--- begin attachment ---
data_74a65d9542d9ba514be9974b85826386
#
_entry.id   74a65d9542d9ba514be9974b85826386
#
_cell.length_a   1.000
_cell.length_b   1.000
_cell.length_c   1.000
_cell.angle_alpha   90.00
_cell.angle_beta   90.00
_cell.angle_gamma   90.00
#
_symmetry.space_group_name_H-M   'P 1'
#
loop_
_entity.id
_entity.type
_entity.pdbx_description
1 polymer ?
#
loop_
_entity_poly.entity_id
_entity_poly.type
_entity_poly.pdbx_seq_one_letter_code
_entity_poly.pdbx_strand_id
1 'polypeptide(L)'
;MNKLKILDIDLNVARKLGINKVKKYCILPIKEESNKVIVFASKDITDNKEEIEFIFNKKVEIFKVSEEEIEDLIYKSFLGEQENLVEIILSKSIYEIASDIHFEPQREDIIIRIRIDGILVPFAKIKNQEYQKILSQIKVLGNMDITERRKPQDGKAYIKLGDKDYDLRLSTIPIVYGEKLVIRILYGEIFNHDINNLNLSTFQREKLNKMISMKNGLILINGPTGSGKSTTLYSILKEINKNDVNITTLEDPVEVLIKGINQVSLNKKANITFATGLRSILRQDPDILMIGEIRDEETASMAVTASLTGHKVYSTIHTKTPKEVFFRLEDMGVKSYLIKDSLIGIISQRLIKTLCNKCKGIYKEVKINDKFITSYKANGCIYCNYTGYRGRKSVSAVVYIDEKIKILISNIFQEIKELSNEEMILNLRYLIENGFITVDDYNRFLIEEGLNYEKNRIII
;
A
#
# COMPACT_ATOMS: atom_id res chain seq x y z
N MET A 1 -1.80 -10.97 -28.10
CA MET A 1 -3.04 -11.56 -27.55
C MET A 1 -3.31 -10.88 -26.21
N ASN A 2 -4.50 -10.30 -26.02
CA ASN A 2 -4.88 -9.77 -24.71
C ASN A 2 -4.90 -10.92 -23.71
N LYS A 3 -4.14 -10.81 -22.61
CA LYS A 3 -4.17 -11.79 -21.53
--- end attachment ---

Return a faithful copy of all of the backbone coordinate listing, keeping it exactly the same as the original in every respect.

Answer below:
data_74a65d9542d9ba514be9974b85826386
#
_entry.id   74a65d9542d9ba514be9974b85826386
#
_cell.length_a   1.000
_cell.length_b   1.000
_cell.length_c   1.000
_cell.angle_alpha   90.00
_cell.angle_beta   90.00
_cell.angle_gamma   90.00
#
_symmetry.space_group_name_H-M   'P 1'
#
loop_
_entity.id
_entity.type
_entity.pdbx_description
1 polymer ?
#
loop_
_entity_poly.entity_id
_entity_poly.type
_entity_poly.pdbx_seq_one_letter_code
_entity_poly.pdbx_strand_id
1 'polypeptide(L)'
;MNKLKILDIDLNVARKLGINKVKKYCILPIKEESNKVIVFASKDITDNKEEIEFIFNKKVEIFKVSEEEIEDLIYKSFLGEQENLVEIILSKSIYEIASDIHFEPQREDIIIRIRIDGILVPFAKIKNQEYQKILSQIKVLGNMDITERRKPQDGKAYIKLGDKDYDLRLSTIPIVYGEKLVIRILYGEIFNHDINNLNLSTFQREKLNKMISMKNGLILINGPTGSGKSTTLYSILKEINKNDVNITTLEDPVEVLIKGINQVSLNKKANITFATGLRSILRQDPDILMIGEIRDEETASMAVTASLTGHKVYSTIHTKTPKEVFFRLEDMGVKSYLIKDSLIGIISQRLIKTLCNKCKGIYKEVKINDKFITSYKANGCIYCNYTGYRGRKSVSAVVYIDEKIKILISNIFQEIKELSNEEMILNLRYLIENGFITVDDYNRFLIEEGLNYEKNRIII
;
A
#
# COMPACT_ATOMS: atom_id res chain seq x y z
N MET A 1 -1.80 -10.97 -28.10
CA MET A 1 -3.04 -11.56 -27.55
C MET A 1 -3.31 -10.88 -26.21
N ASN A 2 -4.50 -10.30 -26.02
CA ASN A 2 -4.88 -9.77 -24.71
C ASN A 2 -4.90 -10.92 -23.71
N LYS A 3 -4.14 -10.81 -22.61
CA LYS A 3 -4.17 -11.79 -21.53